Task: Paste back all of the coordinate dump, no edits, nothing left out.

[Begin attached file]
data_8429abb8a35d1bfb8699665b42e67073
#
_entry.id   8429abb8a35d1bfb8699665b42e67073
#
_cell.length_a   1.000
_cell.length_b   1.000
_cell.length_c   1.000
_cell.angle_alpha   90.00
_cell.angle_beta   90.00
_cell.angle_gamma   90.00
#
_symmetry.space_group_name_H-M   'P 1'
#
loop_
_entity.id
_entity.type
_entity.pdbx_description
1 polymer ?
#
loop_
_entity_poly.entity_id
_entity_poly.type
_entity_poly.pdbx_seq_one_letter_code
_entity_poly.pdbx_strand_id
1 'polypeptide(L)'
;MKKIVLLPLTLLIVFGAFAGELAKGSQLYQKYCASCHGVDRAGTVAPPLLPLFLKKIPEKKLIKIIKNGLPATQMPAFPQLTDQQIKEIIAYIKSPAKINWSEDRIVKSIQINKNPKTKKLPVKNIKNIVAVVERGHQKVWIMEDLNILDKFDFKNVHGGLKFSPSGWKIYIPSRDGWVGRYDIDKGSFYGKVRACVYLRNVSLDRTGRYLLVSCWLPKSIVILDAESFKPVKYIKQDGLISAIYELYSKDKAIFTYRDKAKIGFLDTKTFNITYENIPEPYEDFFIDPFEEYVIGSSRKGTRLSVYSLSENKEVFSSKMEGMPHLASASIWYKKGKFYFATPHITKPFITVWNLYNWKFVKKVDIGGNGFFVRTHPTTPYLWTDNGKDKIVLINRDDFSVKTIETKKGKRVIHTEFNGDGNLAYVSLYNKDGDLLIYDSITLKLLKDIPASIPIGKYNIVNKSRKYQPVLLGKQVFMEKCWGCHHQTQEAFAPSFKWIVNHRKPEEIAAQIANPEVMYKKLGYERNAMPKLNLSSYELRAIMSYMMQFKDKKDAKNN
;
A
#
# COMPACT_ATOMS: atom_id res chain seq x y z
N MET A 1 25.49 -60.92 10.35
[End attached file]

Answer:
data_8429abb8a35d1bfb8699665b42e67073
#
_entry.id   8429abb8a35d1bfb8699665b42e67073
#
_cell.length_a   1.000
_cell.length_b   1.000
_cell.length_c   1.000
_cell.angle_alpha   90.00
_cell.angle_beta   90.00
_cell.angle_gamma   90.00
#
_symmetry.space_group_name_H-M   'P 1'
#
loop_
_entity.id
_entity.type
_entity.pdbx_description
1 polymer ?
#
loop_
_entity_poly.entity_id
_entity_poly.type
_entity_poly.pdbx_seq_one_letter_code
_entity_poly.pdbx_strand_id
1 'polypeptide(L)'
;MKKIVLLPLTLLIVFGAFAGELAKGSQLYQKYCASCHGVDRAGTVAPPLLPLFLKKIPEKKLIKIIKNGLPATQMPAFPQLTDQQIKEIIAYIKSPAKINWSEDRIVKSIQINKNPKTKKLPVKNIKNIVAVVERGHQKVWIMEDLNILDKFDFKNVHGGLKFSPSGWKIYIPSRDGWVGRYDIDKGSFYGKVRACVYLRNVSLDRTGRYLLVSCWLPKSIVILDAESFKPVKYIKQDGLISAIYELYSKDKAIFTYRDKAKIGFLDTKTFNITYENIPEPYEDFFIDPFEEYVIGSSRKGTRLSVYSLSENKEVFSSKMEGMPHLASASIWYKKGKFYFATPHITKPFITVWNLYNWKFVKKVDIGGNGFFVRTHPTTPYLWTDNGKDKIVLINRDDFSVKTIETKKGKRVIHTEFNGDGNLAYVSLYNKDGDLLIYDSITLKLLKDIPASIPIGKYNIVNKSRKYQPVLLGKQVFMEKCWGCHHQTQEAFAPSFKWIVNHRKPEEIAAQIANPEVMYKKLGYERNAMPKLNLSSYELRAIMSYMMQFKDKKDAKNN
;
A
#
# COMPACT_ATOMS: atom_id res chain seq x y z
N MET A 1 25.49 -60.92 10.35